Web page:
Engagement Rate = # of contacts taking action / # of marketing contacts

Example – Direct marketing campaign promoting Webinar
10,000 contacts reached
800 Webinar participants

Engagement Rate = 800 / 10,000 = 8%

Lead Qualification Rate is used with the engagement rate metric to determine how many of the “engaged” contacts qualify for Marketing to hand off to Sales. This screening step is not always included as a marketing responsibility, however, as we have noted in the first three articles of this series, it is a step that significantly impacts marketing profitability.

Lead Qualification Rate = # of marketing qualified leads (MQLs) / # of leads generated

Example – Webinar participants qualified via marketing screening process
800 Webinar participants
200 marketing qualified leads

Lead Qualification Rate = 200 / 800 = 25%

Sales Acceptance

Sales acceptance of marketing-generated leads is the next critical step in the process. If Sales is rejecting or even ignoring marketing leads, the marketing budget is not likely to be generating good ROI. The definitions for marketing qualified lead screening should align to the requirements for sales qualified leads (although not as strict).

Sales Acceptance Rate is one of the best indicators of lead quality, and could easily be labeled as the “Lead Quality” metric. It is the ratio of sales qualified leads to marketing qualified leads. It serves as an excellent indicator of how well Marketing is qualifying and screening leads to maintain high quality levels. A good target to aim for is 70% – 80% MQL to SQL (see our archived article from Denny Head for insight into his experience with this at Avaya).

Sales Acceptance Rate = # of Sales Qualified Leads (SQLs) / # of MQLs

Example – Marketing qualified leads from Webinar passed to Sales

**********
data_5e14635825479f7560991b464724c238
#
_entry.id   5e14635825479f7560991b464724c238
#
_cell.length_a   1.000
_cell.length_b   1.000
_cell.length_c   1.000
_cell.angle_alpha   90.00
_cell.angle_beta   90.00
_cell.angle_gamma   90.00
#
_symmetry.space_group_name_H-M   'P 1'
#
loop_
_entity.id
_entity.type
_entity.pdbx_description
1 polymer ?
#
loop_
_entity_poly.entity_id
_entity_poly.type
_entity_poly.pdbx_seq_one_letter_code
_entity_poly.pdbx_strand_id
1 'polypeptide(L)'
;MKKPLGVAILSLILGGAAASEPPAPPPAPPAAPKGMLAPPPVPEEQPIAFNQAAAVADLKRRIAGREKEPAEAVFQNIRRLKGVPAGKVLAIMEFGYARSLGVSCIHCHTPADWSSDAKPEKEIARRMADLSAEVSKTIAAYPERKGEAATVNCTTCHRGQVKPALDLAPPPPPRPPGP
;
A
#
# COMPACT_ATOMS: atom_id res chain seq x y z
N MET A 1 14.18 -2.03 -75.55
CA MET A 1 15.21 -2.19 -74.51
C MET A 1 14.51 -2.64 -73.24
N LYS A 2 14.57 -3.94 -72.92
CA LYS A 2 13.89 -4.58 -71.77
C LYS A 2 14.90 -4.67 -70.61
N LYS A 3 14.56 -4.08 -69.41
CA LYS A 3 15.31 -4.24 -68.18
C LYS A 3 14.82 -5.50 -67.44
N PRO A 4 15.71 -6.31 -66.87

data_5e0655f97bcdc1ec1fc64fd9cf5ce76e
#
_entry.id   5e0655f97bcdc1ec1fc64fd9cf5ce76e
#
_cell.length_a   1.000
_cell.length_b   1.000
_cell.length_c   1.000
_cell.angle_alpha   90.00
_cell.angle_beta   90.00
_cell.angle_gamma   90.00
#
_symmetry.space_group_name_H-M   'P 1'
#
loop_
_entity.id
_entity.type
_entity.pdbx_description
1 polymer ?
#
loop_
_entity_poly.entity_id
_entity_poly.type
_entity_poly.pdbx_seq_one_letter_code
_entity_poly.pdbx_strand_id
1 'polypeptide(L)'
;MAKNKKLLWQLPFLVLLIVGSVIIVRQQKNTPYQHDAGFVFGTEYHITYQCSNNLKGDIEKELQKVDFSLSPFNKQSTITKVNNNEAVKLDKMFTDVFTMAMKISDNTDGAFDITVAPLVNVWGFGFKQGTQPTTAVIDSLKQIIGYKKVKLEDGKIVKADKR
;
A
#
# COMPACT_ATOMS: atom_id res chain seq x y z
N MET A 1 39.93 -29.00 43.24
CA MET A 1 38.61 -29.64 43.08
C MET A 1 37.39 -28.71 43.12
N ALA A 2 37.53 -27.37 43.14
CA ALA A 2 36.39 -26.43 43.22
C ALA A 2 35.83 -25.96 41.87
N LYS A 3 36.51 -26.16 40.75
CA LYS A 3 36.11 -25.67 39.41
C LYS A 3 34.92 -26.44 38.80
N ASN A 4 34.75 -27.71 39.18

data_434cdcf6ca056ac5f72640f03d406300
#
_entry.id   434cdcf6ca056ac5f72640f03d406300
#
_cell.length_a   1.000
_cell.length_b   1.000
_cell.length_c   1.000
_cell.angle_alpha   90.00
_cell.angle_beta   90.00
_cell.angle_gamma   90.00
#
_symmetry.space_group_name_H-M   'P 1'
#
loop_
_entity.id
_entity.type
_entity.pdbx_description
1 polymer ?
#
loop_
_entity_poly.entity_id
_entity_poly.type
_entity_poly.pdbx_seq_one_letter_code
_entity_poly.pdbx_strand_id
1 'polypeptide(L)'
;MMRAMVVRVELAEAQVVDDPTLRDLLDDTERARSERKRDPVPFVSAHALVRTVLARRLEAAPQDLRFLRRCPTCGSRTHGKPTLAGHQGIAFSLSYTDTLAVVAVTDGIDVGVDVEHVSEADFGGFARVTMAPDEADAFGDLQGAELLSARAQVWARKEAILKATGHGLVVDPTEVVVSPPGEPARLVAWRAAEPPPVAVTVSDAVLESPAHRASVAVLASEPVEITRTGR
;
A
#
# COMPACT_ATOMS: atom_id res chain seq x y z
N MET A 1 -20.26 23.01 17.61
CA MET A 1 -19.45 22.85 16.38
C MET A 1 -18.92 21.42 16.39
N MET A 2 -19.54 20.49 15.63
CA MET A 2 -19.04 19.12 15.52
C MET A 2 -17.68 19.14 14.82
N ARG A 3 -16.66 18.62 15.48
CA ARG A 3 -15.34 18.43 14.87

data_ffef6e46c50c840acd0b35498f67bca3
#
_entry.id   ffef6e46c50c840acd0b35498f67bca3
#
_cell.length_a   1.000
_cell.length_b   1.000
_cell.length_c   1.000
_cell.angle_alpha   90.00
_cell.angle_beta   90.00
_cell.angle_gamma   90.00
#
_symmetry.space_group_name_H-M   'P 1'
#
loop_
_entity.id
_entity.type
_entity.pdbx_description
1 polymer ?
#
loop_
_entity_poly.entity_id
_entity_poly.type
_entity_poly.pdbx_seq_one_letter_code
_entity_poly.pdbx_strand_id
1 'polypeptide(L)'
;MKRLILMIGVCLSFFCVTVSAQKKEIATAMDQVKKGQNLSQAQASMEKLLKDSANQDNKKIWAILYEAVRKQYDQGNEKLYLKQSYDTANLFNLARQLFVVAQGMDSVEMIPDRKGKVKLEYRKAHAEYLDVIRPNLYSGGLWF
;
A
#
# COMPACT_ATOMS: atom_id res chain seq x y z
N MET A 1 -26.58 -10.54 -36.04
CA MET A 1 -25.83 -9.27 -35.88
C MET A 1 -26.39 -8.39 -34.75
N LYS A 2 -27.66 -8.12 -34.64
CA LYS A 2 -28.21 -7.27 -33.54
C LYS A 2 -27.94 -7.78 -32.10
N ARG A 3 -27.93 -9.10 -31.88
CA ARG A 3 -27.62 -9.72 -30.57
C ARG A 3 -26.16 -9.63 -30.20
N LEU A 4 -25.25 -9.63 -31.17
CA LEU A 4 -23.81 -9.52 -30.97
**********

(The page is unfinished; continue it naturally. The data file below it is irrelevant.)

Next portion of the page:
200 MQLs passed to Sales
120 leads accepted as SQLs

Sales Acceptance Rate = 120 / 200 = 60%

Opportunity Rate tracks lead quality at a more precise level than the Sales Acceptance or Marketing Qualified Lead Rate metrics. Opportunities are typically defined by the Sales organization as leads that have clearly defined needs, purchasing authority, an expectation to purchase within a reasonable time period, and budget. This metric is assessing Marketing’s ability to generate leads that are generally ready to buy. It is based on the percent of leads generated converting to an opportunity.

Opportunity Rate = # of Opportunities / # of MQLs

Example – Marketing qualified leads passed to Sales and qualified as opportunities
200 MQLs passed to Sales
80 leads converting to Opportunities

Opportunity Rate = 80 / 200 = 40%

You can substitute number of leads generated in place of the number of MQLs passed to Sales if that works better for your organization.

Sales Pipeline Metrics

Too often, Marketing does not have system access to track their leads through the sales pipeline. As we have established in the first three articles of this series, Marketing must have insight into and contribute to influencing prospects at all stages of the purchase funnel. Marketing can have a significant role in creating “sales readiness,” especially in those firms making the argument to invest in branding to create stronger differentiation, and the best measures to understand the impact of those efforts are in the conversion rates within the sales funnel. The other significant benefit in tracking sales conversion rates is to understand sales effectiveness and where additional marketing support can improve the net sales rate (remember from Part 1 that improving conversion rates late in the purchase funnel has high ROI potential).

Opportunity to Close Rate summarizes the overall sales pipeline performance from the point of identifying a viable buyer to winning the sale. This can be further split into conversion rates for each major stage in the pipeline (such as opportunity to meeting, meeting to proposal, proposal to close) to provide more detail, but these two points work fairly well in representing the area that Sales manages. This detail is extremely valuable in diagnosing weak areas in the sales cycle.

Opportunity to Close Rate = # of Closed Sales / # of Opportunities